Tanner Butte
Central Gorge, Oregon
Into the forest on the trail to Tanner Butte (photographer: Debbie Asakawa)
Hike Details
Out and back
17 miles round trip
Elevation Gain:
4500 feet
Trail Features
Family Friendly:
Trailhead Pass:
Trail Details
WildflowersBeautiful Views
This is a very strenuous hike with lots of elevation gain and only one water source. The hike starts at the Wahclella Falls Trailhead, but not the Wahclella Falls trail. To find the Tanner Butte trail, walk back toward the freeway, and look for a trail taking off above the parking lot area. Hike about a mile until you come out on a service road. Head south for about a mile until you see the Tanner Ridge/Butte Trailhead sign. From here, there are a series of beautiful waterfalls as you climb up Tanner Ridge.
Follow Trail #401 for approximately two miles, until you come to the junction of Trail #401D to Wauna Point. Turn right and continue the climb up Tanner Ridge. Hike a couple of more miles until you come to a junction with Trail #448, which heads back down the canyon toward Tanner Creek, and back to where you began. Continue toward Tanner Butte, and you will come to an abandoned road which the trail follows for nearly the remainder of the hike. The trail you are on continues to Eagle Creek, but for this hike you will take the cutoff trail to the top of Tanner Butte. It is well marked, but the trail isn't. Once you summit, the views are spectacular on a clear day.
- Hike descriptions were collaboratively written with the generous support of oregonhikers.org.

Driving Directions

Toothrock Trailhead:  From I-84, take Exit #40/Bonneville Dam. Turn south at the stop sign and drive about 100 feet. Turn left at the fork (right takes you to Wahclella Falls trailhead). Follow the short road uphill to the end where you'll see the trailhead parking lot.

Community Connection

Lyle Cherry Orchard’s trailhead is located approximately one mile from the Gorge town of Lyle and is home to the “Lyle” sign that sits above the community. Since this preserve was opened to the public the Lyle Cherry Orchard has provided the community with an accessible natural space right in their back yard. The sunny and dry preserve is the perfect hiking spot to visit during the rainier fall days in the western gorge. Visitors from the Gorge and beyond recreate on Lyle Cherry Orchard and in turn support the local economy.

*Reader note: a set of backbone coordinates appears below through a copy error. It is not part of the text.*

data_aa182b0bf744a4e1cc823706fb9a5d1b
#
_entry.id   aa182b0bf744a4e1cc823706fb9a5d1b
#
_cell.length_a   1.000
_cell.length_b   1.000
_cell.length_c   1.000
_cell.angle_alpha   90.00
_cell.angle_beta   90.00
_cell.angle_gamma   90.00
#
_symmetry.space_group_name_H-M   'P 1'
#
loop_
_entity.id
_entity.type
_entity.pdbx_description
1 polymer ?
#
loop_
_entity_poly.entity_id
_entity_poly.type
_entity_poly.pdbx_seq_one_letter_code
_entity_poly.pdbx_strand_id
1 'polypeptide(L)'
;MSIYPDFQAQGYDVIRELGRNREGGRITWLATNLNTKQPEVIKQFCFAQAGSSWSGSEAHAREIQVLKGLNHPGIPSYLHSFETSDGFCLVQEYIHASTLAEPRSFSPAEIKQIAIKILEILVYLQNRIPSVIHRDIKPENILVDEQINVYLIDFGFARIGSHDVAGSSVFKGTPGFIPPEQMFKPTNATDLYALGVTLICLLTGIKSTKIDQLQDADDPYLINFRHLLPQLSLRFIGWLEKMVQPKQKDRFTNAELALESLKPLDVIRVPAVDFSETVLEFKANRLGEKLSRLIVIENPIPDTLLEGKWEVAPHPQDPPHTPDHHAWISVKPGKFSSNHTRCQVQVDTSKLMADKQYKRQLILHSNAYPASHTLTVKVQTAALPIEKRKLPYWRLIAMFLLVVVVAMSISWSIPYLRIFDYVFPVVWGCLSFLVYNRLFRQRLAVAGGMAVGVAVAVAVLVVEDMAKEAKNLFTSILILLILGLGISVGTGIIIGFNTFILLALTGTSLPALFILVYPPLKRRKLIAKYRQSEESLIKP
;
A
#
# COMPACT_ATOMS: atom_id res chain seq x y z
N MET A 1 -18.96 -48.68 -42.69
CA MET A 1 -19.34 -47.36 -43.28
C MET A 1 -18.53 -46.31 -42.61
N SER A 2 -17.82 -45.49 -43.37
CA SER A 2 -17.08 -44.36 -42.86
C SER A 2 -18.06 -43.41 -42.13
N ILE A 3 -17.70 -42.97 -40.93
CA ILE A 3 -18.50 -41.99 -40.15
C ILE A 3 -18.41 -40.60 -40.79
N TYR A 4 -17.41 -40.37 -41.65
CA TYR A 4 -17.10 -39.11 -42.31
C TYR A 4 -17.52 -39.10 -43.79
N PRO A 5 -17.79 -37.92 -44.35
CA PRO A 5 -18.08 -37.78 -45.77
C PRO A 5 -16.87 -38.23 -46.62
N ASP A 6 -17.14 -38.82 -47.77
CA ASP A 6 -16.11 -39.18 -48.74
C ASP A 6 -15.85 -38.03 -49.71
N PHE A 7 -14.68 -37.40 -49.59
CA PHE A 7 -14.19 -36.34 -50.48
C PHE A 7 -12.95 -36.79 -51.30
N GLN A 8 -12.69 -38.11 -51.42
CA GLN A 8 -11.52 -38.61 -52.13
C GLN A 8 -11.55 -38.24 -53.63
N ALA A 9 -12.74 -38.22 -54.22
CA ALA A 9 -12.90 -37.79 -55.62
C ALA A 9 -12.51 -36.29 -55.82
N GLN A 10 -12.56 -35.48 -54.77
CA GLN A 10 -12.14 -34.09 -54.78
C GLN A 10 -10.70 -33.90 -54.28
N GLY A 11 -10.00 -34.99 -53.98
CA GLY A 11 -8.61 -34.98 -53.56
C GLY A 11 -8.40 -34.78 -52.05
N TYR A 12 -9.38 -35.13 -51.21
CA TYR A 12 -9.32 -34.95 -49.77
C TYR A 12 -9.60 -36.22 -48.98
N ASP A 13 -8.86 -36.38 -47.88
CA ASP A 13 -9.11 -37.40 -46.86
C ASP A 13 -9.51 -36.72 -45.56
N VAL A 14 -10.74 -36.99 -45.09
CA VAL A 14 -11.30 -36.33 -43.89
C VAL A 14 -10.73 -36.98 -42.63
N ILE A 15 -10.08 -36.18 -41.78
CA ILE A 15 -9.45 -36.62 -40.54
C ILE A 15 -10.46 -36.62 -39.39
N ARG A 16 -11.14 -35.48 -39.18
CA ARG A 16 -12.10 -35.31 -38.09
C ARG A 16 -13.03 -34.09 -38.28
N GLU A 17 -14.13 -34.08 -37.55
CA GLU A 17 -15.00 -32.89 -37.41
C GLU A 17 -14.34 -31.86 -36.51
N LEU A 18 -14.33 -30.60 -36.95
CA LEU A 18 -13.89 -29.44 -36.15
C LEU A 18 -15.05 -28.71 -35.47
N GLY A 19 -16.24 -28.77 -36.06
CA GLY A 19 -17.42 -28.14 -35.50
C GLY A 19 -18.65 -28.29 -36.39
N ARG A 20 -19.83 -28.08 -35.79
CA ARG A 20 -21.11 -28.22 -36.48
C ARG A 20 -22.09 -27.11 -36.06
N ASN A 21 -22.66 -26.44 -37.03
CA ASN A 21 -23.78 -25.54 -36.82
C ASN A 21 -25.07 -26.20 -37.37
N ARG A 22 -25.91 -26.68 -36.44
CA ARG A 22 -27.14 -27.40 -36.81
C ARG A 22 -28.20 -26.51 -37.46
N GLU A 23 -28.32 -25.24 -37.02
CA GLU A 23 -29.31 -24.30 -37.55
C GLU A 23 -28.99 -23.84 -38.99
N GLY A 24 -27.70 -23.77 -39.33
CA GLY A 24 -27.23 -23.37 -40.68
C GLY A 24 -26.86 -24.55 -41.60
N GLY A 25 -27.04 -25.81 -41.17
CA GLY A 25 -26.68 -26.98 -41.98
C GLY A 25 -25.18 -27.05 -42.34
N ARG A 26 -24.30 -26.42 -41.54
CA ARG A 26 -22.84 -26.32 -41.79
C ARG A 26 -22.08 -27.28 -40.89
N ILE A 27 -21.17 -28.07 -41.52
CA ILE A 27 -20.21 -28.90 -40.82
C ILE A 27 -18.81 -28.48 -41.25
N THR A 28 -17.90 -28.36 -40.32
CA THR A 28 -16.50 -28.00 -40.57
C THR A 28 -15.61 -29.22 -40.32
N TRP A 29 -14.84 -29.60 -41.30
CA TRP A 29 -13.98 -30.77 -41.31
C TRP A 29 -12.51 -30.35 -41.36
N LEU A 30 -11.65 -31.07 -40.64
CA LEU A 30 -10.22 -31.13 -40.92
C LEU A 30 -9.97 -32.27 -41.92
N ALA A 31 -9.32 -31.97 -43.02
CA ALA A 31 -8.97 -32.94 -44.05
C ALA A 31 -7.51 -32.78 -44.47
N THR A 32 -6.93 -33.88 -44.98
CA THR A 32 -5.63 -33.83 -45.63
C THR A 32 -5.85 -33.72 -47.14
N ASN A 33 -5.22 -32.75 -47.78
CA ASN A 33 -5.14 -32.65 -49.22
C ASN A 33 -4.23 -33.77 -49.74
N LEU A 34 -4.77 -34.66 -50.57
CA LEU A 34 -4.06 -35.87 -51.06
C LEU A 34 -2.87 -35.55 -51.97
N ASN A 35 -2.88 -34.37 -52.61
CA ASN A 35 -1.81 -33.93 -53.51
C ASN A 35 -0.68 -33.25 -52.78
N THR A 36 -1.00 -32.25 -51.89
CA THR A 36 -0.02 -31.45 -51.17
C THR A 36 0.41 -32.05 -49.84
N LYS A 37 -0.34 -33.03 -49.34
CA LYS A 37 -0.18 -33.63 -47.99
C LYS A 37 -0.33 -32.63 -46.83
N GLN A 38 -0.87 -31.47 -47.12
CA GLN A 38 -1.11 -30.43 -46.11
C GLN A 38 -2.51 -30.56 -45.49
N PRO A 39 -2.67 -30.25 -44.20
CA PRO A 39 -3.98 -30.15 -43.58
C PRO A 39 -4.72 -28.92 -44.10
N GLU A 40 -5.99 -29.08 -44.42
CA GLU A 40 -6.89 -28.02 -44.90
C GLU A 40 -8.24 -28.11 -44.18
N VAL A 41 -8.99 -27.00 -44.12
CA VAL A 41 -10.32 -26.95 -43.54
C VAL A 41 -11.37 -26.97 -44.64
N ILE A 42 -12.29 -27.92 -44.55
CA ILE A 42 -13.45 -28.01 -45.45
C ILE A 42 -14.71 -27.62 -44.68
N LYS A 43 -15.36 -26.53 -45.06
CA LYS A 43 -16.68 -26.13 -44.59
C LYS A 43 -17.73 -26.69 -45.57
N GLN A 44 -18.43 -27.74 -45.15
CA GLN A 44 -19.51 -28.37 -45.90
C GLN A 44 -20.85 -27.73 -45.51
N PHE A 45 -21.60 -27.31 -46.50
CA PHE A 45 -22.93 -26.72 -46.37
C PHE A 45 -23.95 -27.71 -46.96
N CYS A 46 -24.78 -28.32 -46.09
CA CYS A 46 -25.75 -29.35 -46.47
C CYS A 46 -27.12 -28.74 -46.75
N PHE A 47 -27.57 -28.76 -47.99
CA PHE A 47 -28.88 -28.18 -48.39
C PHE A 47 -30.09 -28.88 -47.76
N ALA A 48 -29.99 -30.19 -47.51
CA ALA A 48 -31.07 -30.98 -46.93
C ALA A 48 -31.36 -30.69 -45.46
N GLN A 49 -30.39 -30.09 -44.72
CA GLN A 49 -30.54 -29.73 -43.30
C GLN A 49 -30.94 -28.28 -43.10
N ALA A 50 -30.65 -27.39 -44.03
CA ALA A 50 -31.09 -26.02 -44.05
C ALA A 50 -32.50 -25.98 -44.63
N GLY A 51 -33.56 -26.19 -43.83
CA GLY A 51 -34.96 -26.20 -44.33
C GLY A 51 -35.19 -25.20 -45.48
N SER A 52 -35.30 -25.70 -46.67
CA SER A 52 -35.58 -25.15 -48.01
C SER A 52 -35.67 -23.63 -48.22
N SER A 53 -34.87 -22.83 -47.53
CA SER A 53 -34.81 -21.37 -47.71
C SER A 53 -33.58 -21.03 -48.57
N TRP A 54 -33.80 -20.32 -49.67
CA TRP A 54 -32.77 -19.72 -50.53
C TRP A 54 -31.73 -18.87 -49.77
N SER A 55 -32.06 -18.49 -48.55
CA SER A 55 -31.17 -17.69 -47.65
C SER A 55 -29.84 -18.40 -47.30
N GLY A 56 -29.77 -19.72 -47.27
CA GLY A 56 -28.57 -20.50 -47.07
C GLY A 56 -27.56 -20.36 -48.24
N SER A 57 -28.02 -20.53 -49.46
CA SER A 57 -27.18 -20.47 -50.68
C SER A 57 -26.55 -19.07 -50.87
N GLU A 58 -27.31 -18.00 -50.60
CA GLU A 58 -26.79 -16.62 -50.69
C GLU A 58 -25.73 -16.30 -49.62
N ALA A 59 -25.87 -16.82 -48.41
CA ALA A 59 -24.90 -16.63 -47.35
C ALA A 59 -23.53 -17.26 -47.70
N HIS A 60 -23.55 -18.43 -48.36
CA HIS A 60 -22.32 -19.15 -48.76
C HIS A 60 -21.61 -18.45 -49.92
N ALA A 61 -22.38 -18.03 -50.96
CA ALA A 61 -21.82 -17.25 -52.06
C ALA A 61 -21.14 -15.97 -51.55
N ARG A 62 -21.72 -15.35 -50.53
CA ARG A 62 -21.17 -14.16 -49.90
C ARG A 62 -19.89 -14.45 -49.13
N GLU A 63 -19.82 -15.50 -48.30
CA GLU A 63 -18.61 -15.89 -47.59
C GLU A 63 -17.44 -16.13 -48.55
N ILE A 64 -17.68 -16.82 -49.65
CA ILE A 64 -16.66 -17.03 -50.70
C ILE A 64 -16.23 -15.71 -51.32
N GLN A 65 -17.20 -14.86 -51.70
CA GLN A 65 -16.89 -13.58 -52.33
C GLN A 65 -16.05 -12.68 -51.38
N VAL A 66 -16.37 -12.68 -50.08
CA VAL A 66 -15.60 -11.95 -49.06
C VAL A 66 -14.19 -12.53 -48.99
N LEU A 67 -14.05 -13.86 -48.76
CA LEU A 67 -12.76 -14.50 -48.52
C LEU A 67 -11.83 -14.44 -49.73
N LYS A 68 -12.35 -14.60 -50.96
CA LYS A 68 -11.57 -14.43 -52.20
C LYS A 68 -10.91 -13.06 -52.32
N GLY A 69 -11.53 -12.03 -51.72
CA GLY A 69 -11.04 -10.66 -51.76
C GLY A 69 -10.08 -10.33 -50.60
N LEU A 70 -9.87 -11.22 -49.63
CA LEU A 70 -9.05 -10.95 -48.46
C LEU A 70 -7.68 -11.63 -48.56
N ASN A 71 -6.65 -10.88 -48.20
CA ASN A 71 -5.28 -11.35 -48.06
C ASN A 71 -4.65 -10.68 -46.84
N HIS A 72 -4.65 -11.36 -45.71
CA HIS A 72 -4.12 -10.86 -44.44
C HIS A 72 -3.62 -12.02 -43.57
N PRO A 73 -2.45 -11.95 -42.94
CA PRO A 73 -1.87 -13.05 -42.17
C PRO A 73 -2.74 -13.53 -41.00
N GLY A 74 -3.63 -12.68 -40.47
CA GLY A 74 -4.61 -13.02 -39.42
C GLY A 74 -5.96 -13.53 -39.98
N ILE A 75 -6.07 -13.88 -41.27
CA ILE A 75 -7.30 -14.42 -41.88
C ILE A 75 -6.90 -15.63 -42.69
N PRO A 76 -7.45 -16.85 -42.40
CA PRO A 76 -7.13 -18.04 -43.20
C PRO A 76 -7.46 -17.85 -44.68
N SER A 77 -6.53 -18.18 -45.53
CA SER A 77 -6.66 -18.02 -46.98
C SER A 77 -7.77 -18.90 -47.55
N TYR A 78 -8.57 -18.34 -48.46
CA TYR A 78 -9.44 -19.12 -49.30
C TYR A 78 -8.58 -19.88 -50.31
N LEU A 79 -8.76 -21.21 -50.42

Photo: View of town of Lyle from Lyle Cherry Orchard (Debbie Asakawa)

Preserve Story

The property where Lyle Cherry Orchard Preserve lies currently was once grazing land for cattle and as the name suggests the eastern part of the preserve held a cherry orchard. The orchard and its trees were well abandoned by the time Nancy Russell purchased the property piece by piece in the 1990’s and later donated it to Friends in 2009. Nancy purchased the property when it came up for sale because it was within key viewing areas on the Oregon side of the Gorge and would have most likely become subdivided for development.

The land is also home to remnants of Lyle Convict Road, a demonstration road built by Sam Hill to convince Washington legislators to fund a Columbia River Highway. When Washington showed no interest in Sam’s project, he invited the entire Oregon legislature to his Maryhill estate to see his "Good Roads" work and Oregon quickly agreed to build on their side of the river what is today the Historic Columbia River Highway.

The trail at Lyle Cherry Orchard was started in when Friends' founder Nancy Russell purchased the property and has been open to the public and maintained Friends and its land trust ever since. In 2019, Washington Trails Association started work to reroute some parts of the trail and add new trail to explore for the benefit of Gorge residents.

In 2013, the land trust and volunteers removed a dilapidated house and outbuildings on the southwestern end of the property. Countless hours were spent removing building materials, old vehicles, garbage, and debris. In 2015 volunteers removed over 1,700 feet of fencing material on the property to allow for the free movement of wildlife across the landscape. Without the help of Friends volunteers and Gorge community members, projects like this would not be possible.

Photos: Before and after cleanup at Lyle Cherry Orchard (Friends' archive)